Four experts make the case for starting your career in the North West
At the Liverpool leg of Legal Cheek and The University of Law’s (ULaw) student careers and commercial awareness ‘Secrets to Success’ series, Hill Dickinson banking and finance head Richard Capper; Bryan Cave Leighton Paisner senior associate Samantha Blackburn; Exchange Chambers barrister Alex Williams; and ULaw Liverpool campus dean Carol Draycott came together to offer their views on the city’s bustling legal scene.
The Northern Powerhouse
The action is fast moving to the North, all the panellists agreed, and it is time to set aside old misconceptions about legal opportunities in the regions. The ‘Northern Powerhouse’, first raised by the coalition government, is back on the agenda with a vengeance and legal firms in the North are primed for new opportunities.
“The Northern Powerhouse project is all about repositioning the economy outside of London and the South East,” said Richard Capper, head of banking at Hill Dickinson, whose work involves property finance, acquisition finance, restructuring and general corporate lending.
The political ramifications of the fall of Labour’s so-called ‘Red Wall’ to the Conservatives has raised hopes of large-scale investment in infrastructure in the North with the government’s new political imperative to “level up” previously neglected regions.
The flagship project remains HS2, but there is also heavy lobbying for the Northern Powerhouse rail from Manchester to Leeds and a proposal to consider relocating the House of Lords to York.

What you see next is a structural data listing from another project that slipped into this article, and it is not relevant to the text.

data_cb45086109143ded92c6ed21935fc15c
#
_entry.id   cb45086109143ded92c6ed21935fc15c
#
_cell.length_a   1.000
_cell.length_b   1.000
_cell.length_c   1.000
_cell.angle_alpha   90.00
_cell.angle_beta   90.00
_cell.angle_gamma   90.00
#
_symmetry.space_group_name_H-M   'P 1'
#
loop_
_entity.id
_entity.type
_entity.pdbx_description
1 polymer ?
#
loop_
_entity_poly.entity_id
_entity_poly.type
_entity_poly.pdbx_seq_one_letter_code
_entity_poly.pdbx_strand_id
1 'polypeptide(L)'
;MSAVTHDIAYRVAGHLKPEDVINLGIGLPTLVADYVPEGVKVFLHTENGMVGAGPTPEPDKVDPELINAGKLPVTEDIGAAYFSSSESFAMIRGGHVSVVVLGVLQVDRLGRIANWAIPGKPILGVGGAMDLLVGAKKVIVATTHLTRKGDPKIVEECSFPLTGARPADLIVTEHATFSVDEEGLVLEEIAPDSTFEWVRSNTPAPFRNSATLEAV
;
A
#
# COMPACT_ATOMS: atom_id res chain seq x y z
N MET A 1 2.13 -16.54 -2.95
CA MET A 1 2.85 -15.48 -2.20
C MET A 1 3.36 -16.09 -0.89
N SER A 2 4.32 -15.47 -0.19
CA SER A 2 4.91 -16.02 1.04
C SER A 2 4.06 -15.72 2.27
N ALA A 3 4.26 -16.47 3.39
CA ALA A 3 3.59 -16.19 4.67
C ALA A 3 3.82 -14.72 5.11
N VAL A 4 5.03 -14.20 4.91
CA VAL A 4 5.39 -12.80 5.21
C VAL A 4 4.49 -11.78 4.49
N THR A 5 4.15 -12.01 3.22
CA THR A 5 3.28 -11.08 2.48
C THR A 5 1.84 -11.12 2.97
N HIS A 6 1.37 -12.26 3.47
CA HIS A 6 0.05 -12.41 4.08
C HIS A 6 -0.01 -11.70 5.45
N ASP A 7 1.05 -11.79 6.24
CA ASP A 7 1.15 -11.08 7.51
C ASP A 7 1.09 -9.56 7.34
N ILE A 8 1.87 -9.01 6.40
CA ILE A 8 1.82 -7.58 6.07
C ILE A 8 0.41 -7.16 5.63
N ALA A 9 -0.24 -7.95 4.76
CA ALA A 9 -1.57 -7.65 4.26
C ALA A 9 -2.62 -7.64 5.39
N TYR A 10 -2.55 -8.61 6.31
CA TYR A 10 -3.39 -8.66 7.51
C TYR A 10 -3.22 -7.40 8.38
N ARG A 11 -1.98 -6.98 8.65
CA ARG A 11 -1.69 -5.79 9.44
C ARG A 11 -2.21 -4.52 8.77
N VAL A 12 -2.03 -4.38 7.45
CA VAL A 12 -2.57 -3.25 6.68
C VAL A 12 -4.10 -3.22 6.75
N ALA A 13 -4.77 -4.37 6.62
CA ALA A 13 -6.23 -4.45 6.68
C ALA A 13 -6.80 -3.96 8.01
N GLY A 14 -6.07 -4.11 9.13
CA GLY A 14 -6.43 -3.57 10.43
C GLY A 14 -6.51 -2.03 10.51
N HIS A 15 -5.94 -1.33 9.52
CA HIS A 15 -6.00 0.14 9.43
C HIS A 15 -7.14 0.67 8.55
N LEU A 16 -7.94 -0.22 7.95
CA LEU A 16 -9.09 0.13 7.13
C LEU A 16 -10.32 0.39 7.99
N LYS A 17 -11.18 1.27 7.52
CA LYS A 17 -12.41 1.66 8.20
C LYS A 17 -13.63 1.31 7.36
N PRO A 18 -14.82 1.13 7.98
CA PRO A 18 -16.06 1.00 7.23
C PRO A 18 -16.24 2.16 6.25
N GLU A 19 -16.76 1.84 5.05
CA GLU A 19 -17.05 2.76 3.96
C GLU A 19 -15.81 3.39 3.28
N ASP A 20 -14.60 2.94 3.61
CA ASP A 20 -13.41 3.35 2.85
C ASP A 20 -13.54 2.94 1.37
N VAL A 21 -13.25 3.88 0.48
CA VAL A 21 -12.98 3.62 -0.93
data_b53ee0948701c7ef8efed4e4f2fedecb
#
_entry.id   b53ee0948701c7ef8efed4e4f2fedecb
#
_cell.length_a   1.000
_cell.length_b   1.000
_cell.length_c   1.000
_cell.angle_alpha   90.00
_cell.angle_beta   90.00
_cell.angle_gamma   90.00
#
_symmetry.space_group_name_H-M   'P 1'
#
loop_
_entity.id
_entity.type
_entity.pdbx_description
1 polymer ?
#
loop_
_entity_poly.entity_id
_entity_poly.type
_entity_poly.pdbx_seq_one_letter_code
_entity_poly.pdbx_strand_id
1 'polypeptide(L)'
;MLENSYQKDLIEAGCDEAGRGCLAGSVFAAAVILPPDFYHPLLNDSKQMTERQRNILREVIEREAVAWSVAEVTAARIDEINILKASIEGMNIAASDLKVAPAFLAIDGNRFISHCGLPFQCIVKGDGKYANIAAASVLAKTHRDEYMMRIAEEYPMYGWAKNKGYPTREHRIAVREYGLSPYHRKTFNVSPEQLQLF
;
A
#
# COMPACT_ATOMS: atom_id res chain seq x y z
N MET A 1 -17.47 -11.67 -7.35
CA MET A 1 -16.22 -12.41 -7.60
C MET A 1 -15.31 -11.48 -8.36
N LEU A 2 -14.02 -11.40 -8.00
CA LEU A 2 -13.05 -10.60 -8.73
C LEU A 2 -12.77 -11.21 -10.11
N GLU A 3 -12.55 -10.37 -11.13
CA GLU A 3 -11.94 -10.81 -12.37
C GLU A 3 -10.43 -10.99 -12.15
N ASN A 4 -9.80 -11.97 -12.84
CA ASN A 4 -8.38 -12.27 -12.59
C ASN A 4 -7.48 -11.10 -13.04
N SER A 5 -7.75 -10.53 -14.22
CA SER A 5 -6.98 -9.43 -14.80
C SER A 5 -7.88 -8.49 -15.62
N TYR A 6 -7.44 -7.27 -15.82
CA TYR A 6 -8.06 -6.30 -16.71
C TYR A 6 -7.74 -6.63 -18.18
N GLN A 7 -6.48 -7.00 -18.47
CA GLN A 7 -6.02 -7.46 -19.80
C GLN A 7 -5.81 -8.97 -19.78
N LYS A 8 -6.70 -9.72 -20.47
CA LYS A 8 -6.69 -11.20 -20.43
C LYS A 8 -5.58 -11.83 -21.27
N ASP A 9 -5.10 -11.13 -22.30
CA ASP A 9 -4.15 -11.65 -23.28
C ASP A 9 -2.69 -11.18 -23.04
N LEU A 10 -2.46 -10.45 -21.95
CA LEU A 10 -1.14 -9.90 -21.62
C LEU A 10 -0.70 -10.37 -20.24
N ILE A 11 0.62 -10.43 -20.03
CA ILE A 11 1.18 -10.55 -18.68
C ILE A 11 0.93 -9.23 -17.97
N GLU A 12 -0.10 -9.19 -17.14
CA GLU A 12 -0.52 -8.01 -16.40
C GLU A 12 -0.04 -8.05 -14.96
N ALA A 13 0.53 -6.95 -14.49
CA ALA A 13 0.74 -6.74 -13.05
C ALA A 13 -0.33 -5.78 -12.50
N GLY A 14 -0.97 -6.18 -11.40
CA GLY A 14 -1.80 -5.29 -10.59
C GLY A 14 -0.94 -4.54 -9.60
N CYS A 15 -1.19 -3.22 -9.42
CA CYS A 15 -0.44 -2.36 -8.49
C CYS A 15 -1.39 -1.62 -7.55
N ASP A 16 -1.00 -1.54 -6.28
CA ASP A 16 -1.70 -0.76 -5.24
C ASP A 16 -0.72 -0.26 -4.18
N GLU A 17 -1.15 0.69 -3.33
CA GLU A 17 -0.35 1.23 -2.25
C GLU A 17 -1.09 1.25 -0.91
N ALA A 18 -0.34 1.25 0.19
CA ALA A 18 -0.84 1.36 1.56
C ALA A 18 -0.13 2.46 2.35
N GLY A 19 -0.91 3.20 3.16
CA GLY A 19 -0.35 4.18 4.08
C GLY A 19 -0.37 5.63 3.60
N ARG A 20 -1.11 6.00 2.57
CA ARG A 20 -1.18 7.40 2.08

Hill Dickinson’s position as an international commercial law firm headquartered in Liverpool gives the firm a clear perspective on the potential boom for law firms from the new political focus on the North.
The panellists agreed there had been a general misconception about the quality of work and the stature of clients in the North. Capper pointed out that every major bank has a significant presence in the North West. He said that Liverpool particularly offered a diverse range of corporates, including the headquarters of some big companies and smaller, more boutique clients, ensuring a rich variety of work for corporate lawyers.
Alex Williams, a specialist in personal injury at Exchange Chambers, offered the perspective from the bar, and explained that the quality of work in the North can be bigger and more interesting than that from London. His chambers is known in the legal world as the “Northern Powerhouse”, and Williams explained how billions of pounds worth of top work is focused in Liverpool and the North, as well as being where some of the biggest court cases in recent times have been heard. Judges have made it clear that “no case is too big for Liverpool”, and that junior barristers enjoy the same opportunities as in London, but with the huge bonus of a better work-life balance.
Carol Draycott, The University of Law dean for the Liverpool and Chester campuses, further explained the benefit of future lawyers studying and training in the North. Draycott stated that for students based in Liverpool, being able to train in Liverpool, as opposed to London, enables them to find out about all the great things about living and working in the North West, and helps to better prepare them for a career there.
The message from the panel is clear: legal technology can be a brilliant thing for future lawyers.
We rolled out our very own cutting-edge tech in the form of an online survey, and found that 67% of our audience members predict legal tech to be the biggest disruptor in law over the next ten years.